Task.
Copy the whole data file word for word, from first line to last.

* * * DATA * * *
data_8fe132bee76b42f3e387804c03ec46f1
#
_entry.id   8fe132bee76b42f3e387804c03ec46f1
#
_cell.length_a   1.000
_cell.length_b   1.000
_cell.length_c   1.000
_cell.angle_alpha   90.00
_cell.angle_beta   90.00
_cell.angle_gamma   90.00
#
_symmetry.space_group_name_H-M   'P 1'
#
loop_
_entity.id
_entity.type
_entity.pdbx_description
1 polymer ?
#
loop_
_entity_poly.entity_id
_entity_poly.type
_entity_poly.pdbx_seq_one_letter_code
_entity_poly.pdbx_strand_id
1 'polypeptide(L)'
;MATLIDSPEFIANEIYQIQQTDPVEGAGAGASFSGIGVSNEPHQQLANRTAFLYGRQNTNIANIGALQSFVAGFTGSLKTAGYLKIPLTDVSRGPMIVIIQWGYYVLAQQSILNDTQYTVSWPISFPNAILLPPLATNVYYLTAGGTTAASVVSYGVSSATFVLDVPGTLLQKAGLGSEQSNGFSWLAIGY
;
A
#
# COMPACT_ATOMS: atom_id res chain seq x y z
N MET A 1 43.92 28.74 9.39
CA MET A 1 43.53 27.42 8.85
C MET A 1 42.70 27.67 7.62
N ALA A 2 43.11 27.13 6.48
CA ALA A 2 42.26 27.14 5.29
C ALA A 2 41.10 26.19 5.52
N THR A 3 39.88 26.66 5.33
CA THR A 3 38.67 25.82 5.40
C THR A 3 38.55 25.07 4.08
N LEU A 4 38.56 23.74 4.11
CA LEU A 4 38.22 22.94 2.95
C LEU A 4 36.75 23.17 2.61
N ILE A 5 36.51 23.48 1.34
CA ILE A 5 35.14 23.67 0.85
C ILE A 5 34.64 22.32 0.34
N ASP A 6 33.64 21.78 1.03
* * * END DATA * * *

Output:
data_8fe132bee76b42f3e387804c03ec46f1
#
_entry.id   8fe132bee76b42f3e387804c03ec46f1
#
_cell.length_a   1.000
_cell.length_b   1.000
_cell.length_c   1.000
_cell.angle_alpha   90.00
_cell.angle_beta   90.00
_cell.angle_gamma   90.00
#
_symmetry.space_group_name_H-M   'P 1'
#
loop_
_entity.id
_entity.type
_entity.pdbx_description
1 polymer ?
#
loop_
_entity_poly.entity_id
_entity_poly.type
_entity_poly.pdbx_seq_one_letter_code
_entity_poly.pdbx_strand_id
1 'polypeptide(L)'
;MATLIDSPEFIANEIYQIQQTDPVEGAGAGASFSGIGVSNEPHQQLANRTAFLYGRQNTNIANIGALQSFVAGFTGSLKTAGYLKIPLTDVSRGPMIVIIQWGYYVLAQQSILNDTQYTVSWPISFPNAILLPPLATNVYYLTAGGTTAASVVSYGVSSATFVLDVPGTLLQKAGLGSEQSNGFSWLAIGY
;
A
#
# COMPACT_ATOMS: atom_id res chain seq x y z
N MET A 1 43.92 28.74 9.39
CA MET A 1 43.53 27.42 8.85
C MET A 1 42.70 27.67 7.62
N ALA A 2 43.11 27.13 6.48
CA ALA A 2 42.26 27.14 5.29
C ALA A 2 41.10 26.19 5.52
N THR A 3 39.88 26.66 5.33
CA THR A 3 38.67 25.82 5.40
C THR A 3 38.55 25.07 4.08
N LEU A 4 38.56 23.74 4.11
CA LEU A 4 38.22 22.94 2.95
C LEU A 4 36.75 23.17 2.61
N ILE A 5 36.51 23.48 1.34
CA ILE A 5 35.14 23.67 0.85
C ILE A 5 34.64 22.32 0.34
N ASP A 6 33.64 21.78 1.03